Dzigar Kongtrul Rinpoche
Occasionally we encounter people in our lives who have an immediate effect upon us. We are struck by the selfless nature of their presence, the strength of their confidence, the wisdom in their eyes, or the warmth they radiate. Contact with such people can awaken our intelligence, curiosity and longing, and perhaps even inspire us to look deeper into the meaning of our ordinary lives. Dzigar Kongtrul Rinpoche is one of these people.
Unbroken lineages of wisdom traditions are rare in these times, and Kongtrul Rinpoche descends from a pure lineage of the Dzogpa Chenpo Longchen Nyingma tradition of Tibetan Buddhism. Born into a noble dharma family in Northern India, his father was the third incarnation of the great tertön Chogyur Lingpa, while Rinpoche’s first teacher, his mother, was a great and renowned practitioner, completing thirteen years of solitary retreat before she married. At the age of nine, Rinpoche was recognized as an incarnation of Jamgon Kongtrul Lodro Thaye, by Kyabje Dilgo Khyentse Rinpoche and the 16th Gyalwang Karmapa. Raised in a monastic environment, Rinpoche received extensive training in all aspects of Buddhist doctrine. In particular he received the teachings of the Nyingma lineage from his root teacher, Kyabje Dilgo Khyentse Rinpoche. Rinpoche also studied extensively under Tulku Urgyen Rinpoche, Nyöshul Khen Rinpoche and the great scholar Khenpo Rinchen.
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Dungse Jampal Norbu
Dungse Jampal Norbu is Dzigar Kongtrul Rinpoche’s son and Dharma Heir. Dungsela has lived and traveled extensively in Asia, but spent much of his youth in Colorado. If you were to ask Dungsela how long he has been studying the Buddhist path, he would say, “Since I was born.” Under his father’s wing he has received many teachings and transmissions, sometimes while the two were walking in the mountains of Crestone.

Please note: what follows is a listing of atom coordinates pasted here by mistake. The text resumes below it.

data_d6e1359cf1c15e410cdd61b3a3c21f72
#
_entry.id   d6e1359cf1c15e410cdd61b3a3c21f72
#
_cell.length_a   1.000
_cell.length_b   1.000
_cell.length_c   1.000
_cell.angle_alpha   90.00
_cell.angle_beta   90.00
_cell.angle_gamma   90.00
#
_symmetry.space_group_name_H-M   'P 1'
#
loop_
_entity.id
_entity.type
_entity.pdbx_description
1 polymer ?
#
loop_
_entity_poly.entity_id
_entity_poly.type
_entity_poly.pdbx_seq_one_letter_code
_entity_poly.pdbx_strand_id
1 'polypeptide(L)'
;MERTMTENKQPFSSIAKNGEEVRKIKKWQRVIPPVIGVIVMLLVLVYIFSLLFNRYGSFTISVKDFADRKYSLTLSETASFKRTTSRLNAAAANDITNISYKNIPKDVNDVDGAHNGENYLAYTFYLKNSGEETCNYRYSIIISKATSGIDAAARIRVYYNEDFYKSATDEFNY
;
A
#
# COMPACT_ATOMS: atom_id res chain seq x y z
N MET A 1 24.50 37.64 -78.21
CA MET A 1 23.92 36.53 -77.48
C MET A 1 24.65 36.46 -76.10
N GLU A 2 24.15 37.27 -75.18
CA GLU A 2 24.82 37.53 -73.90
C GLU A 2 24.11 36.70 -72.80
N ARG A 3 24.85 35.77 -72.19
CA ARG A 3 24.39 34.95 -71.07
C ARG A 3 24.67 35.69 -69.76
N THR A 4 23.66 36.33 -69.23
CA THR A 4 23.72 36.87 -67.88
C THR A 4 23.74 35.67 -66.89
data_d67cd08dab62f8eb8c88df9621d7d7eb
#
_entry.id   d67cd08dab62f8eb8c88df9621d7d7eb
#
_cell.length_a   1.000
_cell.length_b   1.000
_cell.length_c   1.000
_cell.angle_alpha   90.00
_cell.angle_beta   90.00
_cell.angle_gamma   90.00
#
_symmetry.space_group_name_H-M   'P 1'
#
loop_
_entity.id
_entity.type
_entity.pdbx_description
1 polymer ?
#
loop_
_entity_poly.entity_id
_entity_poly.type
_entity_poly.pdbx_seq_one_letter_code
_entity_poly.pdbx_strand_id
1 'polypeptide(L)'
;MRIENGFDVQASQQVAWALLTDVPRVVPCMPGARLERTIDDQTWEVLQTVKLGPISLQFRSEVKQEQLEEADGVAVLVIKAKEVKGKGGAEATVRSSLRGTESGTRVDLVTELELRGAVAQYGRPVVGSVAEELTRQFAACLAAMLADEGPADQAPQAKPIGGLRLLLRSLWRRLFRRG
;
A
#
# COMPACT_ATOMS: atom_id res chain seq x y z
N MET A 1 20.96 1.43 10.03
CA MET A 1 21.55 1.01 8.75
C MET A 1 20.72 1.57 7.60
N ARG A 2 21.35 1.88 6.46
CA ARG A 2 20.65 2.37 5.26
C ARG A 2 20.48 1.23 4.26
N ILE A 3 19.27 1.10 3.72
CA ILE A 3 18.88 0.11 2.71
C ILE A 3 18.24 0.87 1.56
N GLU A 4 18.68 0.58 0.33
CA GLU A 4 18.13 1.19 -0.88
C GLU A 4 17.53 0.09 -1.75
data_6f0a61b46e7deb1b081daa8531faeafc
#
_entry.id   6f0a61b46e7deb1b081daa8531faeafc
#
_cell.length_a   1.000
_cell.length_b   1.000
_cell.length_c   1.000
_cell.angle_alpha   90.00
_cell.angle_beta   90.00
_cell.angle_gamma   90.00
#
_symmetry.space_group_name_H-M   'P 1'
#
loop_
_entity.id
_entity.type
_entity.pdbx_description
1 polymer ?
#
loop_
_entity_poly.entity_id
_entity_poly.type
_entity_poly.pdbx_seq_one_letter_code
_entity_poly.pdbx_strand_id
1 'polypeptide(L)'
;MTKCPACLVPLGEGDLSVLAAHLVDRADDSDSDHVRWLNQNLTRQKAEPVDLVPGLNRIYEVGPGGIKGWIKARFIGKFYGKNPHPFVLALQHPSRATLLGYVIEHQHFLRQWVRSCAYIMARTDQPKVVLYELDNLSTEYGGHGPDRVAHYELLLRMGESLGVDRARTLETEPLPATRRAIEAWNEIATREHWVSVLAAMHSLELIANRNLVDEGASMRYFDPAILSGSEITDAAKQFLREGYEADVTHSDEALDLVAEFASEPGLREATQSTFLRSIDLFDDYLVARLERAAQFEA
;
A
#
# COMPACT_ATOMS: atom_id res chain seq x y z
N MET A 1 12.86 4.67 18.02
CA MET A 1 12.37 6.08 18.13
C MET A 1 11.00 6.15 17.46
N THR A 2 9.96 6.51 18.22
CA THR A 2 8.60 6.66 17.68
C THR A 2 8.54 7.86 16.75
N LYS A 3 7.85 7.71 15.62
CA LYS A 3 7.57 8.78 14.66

When Dungsela was still an infant, Kyabje Dilgo Khyentse Rinpoche instructed Kongtrul Rinpoche to train Dungsela to uphold and continue Kongtrul Rinpoche’s lineage. With life-long guidance from Kongtrul Rinpoche, particularly in traditional Buddhist shedra studies in India and the US, Dungsela now teaches widely as well as engages in an annual 100-day long retreat at Longchen Jigme Samten Ling. Dungsela's anecdotal style and first-hand curiosity about how Buddhism relates to actual experience imbue his teaching with a fresh perspective, and reveal a natural wisdom and humor.
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Elizabeth Mattis Namgyel
Elizabeth Mattis Namgyel has studied and practiced the buddhadharma for twenty-five years under the guidance of her teacher and husband, Dzigar Kongtrul Rinpoche. After meeting Rinpoche in Nepal, she became his first Western student. She has been intimately involved with Rinpoche’s work in bringing Buddhist wisdom to the West, particularly with the development of Mangala Shri Bhuti, an organization dedicated to the study and practice of the Longchen Nyingtik lineage.
Elizabeth has an academic backround in both Anthropology and Buddhist Studies, but her learning is also grounded in practice. After she spent many years in solitary retreat, Rinpoche appointed Elizabeth as Retreat Master at Longchen Jigme Samten Ling, Mangala Shri Bhuti’s retreat center in southern Colorado. Elizabeth is the author of The Power of an Open Question: The Buddha’s Path to Freedom, has written a new book, The Logic of Faith: the Buddhist Path to Finding Certainty Beyond Belief and Doubt, and has launched a new podcast, The Open Question Podcast. She has edited Dzigar Kongtrul Rinpoche’s two books, It’s Up to You and Light Comes Through, and teaches the Buddhadharma throughout the United States and Europe.
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